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Handout: PDF file
Related material: My notes/docs on reciprocal peer critiquing
My static document giving advice on critical reviews
My advanced tips on promoting feedback for students
What we would like our best graduates to exhibit is critical thinking: not the reproduction of asserted truths about psychology, but balanced assessments of the degree of certainty that might be attributed to published claims. We expect them to exercise and exhibit this graduate attribute in their final year dissertations, and in one hour unseen essays in finals exams. This amounts to a core disciplinary criterion, which underlies almost all assessment in the programme. Some of the most important educational literature on feedback and assessment (A&F) e.g. Sadler, 1989, argues that the biggest issue is not the timing or emotional carefulness of feedback, but conveying the meaning of the criteria. If you tell a student to spell "colledge" correctly, they are quite capable of doing so even if you don't give them the spelling: they know how to find out. But telling them to "be critical" has almost no effect at all: the whole point is, that they don't know how.
The main tactic supporting this has been to require students to write a series of three "critical reviews" (CRs) over their final two years, which requires them explicitly to focus on being "critical", and lets them tackle this criterion in work on a long scale (3 months each). Repeated spontaneous praise from several external examiners for the quality of the work produced suggests these are valuable.
The CR assignments are supported both by advisory documents, and by small group or personal tutorials. While common thinking in HE assumes that feedback should be spread evenly across all activities, courses, and content, our department in fact is extremely unbalanced in its allocation of feedback effort, and focusses it heavily on CRs. Our recent high NSS ranking may be due to this effective focussing. Because it is a core criterion, benefit from the CRs is seen in the quality of exam answers too.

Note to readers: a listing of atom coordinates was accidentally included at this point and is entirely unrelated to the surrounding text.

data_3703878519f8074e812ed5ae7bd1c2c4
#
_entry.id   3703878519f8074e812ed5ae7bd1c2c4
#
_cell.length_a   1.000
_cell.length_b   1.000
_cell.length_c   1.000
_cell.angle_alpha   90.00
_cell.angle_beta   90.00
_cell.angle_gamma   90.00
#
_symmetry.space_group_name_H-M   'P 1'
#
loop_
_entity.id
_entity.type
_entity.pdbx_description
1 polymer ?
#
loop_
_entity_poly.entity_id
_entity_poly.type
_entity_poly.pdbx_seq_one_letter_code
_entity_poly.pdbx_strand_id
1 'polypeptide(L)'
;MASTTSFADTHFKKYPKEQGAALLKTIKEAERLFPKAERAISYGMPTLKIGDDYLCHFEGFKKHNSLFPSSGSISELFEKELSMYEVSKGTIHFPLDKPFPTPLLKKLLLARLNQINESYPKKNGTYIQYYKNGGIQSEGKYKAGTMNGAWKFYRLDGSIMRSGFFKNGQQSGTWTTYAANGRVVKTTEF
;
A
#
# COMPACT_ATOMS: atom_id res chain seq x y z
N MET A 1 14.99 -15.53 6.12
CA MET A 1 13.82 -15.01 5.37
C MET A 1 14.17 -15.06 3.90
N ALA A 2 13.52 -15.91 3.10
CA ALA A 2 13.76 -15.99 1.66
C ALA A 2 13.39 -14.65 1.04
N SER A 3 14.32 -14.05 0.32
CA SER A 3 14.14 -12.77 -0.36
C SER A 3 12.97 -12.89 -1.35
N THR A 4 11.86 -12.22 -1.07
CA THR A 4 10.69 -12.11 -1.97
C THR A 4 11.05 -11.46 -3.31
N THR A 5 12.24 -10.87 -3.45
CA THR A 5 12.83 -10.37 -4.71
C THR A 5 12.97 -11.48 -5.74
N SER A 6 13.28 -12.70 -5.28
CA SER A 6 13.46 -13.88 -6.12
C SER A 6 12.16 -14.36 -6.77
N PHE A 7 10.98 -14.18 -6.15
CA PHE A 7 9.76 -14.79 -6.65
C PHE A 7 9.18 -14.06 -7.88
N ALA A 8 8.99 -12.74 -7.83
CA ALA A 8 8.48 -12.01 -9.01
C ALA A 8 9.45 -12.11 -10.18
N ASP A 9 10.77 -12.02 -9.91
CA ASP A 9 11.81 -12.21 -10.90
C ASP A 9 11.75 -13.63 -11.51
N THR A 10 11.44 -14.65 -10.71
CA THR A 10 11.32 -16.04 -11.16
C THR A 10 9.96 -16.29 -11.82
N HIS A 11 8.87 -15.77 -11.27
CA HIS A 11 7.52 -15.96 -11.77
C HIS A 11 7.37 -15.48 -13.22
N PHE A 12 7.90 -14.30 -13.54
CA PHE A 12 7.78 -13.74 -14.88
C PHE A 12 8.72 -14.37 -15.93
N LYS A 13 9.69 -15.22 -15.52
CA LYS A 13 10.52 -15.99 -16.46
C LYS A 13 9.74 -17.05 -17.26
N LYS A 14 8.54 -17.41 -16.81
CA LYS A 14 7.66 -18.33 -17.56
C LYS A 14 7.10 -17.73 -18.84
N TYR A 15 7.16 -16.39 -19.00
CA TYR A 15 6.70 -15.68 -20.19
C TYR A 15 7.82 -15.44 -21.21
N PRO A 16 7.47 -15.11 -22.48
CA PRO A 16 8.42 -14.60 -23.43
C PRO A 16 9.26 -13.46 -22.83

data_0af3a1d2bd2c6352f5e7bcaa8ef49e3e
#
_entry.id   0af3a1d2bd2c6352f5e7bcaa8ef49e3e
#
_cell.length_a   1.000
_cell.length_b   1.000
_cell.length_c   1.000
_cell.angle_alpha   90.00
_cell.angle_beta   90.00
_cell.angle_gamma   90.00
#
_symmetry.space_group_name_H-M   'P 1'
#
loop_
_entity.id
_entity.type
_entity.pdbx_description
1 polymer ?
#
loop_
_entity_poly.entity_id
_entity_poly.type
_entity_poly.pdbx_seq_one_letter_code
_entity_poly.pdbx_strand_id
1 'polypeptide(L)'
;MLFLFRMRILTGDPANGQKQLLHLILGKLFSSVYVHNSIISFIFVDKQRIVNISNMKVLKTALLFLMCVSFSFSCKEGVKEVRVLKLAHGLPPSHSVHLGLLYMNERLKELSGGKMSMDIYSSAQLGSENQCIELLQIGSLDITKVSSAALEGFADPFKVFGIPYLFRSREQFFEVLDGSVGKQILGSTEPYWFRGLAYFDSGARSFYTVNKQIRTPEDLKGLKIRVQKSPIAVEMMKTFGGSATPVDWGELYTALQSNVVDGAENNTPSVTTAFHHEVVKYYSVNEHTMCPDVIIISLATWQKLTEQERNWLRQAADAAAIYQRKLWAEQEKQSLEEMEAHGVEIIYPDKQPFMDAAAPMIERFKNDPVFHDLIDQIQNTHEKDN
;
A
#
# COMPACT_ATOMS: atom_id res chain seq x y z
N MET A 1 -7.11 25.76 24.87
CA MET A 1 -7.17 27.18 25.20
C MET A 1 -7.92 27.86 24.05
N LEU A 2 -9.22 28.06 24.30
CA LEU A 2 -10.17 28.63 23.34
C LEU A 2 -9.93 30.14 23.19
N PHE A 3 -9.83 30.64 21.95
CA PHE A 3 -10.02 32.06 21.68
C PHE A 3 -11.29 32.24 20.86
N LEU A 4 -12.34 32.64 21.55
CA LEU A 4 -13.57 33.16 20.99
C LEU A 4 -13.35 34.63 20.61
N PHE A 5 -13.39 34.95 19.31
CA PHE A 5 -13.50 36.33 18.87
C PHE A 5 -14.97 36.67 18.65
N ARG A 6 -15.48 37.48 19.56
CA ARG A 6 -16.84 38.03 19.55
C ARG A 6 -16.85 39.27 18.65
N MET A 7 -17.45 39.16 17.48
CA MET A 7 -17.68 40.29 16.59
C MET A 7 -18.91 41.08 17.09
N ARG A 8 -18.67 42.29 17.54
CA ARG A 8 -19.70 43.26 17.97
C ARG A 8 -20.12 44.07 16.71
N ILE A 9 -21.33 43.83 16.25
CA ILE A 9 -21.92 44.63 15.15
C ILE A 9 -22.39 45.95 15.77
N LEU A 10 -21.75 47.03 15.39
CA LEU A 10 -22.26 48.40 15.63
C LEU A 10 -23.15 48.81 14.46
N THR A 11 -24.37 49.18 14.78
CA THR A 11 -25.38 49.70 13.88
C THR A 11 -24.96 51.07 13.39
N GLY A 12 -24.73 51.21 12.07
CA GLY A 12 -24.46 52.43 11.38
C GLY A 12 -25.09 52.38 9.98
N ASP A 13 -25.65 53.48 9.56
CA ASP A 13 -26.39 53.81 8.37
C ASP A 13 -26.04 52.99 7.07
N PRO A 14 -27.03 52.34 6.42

Not only have we had apparent success by stretching the task from exam 60 minute tasks to 3 month CRs, recently we've seen some benefit in shrinking it to a 5 minute version of a critical thinking task, which will be described. Varying the timescale may be beneficial in helping students abstract the underlying commonality (the core criterion).
Finally, we've had some promising results from introducing yet another exercise in relation to CRs: reciprocal peer critiquing where students critique each other's work using the marking criteria especially "being critical". The argument in part is that to understand a criterion fully, it helps to exercise it in different ways: not just as an author but as a reader; and in the micro task, not just on serious psychology, but on everyday journalistic topics too.
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